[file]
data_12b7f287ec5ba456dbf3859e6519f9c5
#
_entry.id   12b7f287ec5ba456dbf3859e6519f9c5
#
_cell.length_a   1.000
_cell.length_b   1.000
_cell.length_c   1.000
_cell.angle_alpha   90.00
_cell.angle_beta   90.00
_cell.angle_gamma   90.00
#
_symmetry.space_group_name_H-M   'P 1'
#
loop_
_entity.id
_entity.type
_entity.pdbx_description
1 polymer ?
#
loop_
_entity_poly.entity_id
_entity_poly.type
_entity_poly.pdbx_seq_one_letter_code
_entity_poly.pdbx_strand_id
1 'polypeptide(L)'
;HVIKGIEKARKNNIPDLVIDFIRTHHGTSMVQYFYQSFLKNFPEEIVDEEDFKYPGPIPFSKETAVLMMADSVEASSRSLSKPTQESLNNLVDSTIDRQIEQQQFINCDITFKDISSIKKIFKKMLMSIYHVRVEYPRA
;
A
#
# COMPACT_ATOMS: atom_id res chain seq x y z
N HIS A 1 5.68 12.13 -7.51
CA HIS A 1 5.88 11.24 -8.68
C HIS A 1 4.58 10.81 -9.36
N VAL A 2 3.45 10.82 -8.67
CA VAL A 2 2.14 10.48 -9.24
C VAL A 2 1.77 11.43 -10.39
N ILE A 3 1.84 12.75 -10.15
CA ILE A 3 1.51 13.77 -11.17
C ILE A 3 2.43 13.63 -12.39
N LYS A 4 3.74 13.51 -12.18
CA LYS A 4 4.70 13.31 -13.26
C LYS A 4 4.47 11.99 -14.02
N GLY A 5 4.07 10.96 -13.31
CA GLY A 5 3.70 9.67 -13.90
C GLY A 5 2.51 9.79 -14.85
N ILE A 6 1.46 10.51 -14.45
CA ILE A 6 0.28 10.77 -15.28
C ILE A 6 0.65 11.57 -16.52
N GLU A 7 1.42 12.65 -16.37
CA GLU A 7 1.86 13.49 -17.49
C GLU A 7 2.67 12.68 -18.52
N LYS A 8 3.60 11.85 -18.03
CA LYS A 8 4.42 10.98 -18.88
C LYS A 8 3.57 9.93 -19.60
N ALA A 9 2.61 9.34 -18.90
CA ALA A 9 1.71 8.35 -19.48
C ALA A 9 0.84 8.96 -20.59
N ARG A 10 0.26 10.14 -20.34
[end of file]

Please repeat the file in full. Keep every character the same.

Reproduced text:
data_12b7f287ec5ba456dbf3859e6519f9c5
#
_entry.id   12b7f287ec5ba456dbf3859e6519f9c5
#
_cell.length_a   1.000
_cell.length_b   1.000
_cell.length_c   1.000
_cell.angle_alpha   90.00
_cell.angle_beta   90.00
_cell.angle_gamma   90.00
#
_symmetry.space_group_name_H-M   'P 1'
#
loop_
_entity.id
_entity.type
_entity.pdbx_description
1 polymer ?
#
loop_
_entity_poly.entity_id
_entity_poly.type
_entity_poly.pdbx_seq_one_letter_code
_entity_poly.pdbx_strand_id
1 'polypeptide(L)'
;HVIKGIEKARKNNIPDLVIDFIRTHHGTSMVQYFYQSFLKNFPEEIVDEEDFKYPGPIPFSKETAVLMMADSVEASSRSLSKPTQESLNNLVDSTIDRQIEQQQFINCDITFKDISSIKKIFKKMLMSIYHVRVEYPRA
;
A
#
# COMPACT_ATOMS: atom_id res chain seq x y z
N HIS A 1 5.68 12.13 -7.51
CA HIS A 1 5.88 11.24 -8.68
C HIS A 1 4.58 10.81 -9.36
N VAL A 2 3.45 10.82 -8.67
CA VAL A 2 2.14 10.48 -9.24
C VAL A 2 1.77 11.43 -10.39
N ILE A 3 1.84 12.75 -10.15
CA ILE A 3 1.51 13.77 -11.17
C ILE A 3 2.43 13.63 -12.39
N LYS A 4 3.74 13.51 -12.18
CA LYS A 4 4.70 13.31 -13.26
C LYS A 4 4.47 11.99 -14.02
N GLY A 5 4.07 10.96 -13.31
CA GLY A 5 3.70 9.67 -13.90
C GLY A 5 2.51 9.79 -14.85
N ILE A 6 1.46 10.51 -14.45
CA ILE A 6 0.28 10.77 -15.28
C ILE A 6 0.65 11.57 -16.52
N GLU A 7 1.42 12.65 -16.37
CA GLU A 7 1.86 13.49 -17.49
C GLU A 7 2.67 12.68 -18.52
N LYS A 8 3.60 11.85 -18.03
CA LYS A 8 4.42 10.98 -18.88
C LYS A 8 3.57 9.93 -19.60
N ALA A 9 2.61 9.34 -18.90
CA ALA A 9 1.71 8.35 -19.48
C ALA A 9 0.84 8.96 -20.59
N ARG A 10 0.26 10.14 -20.34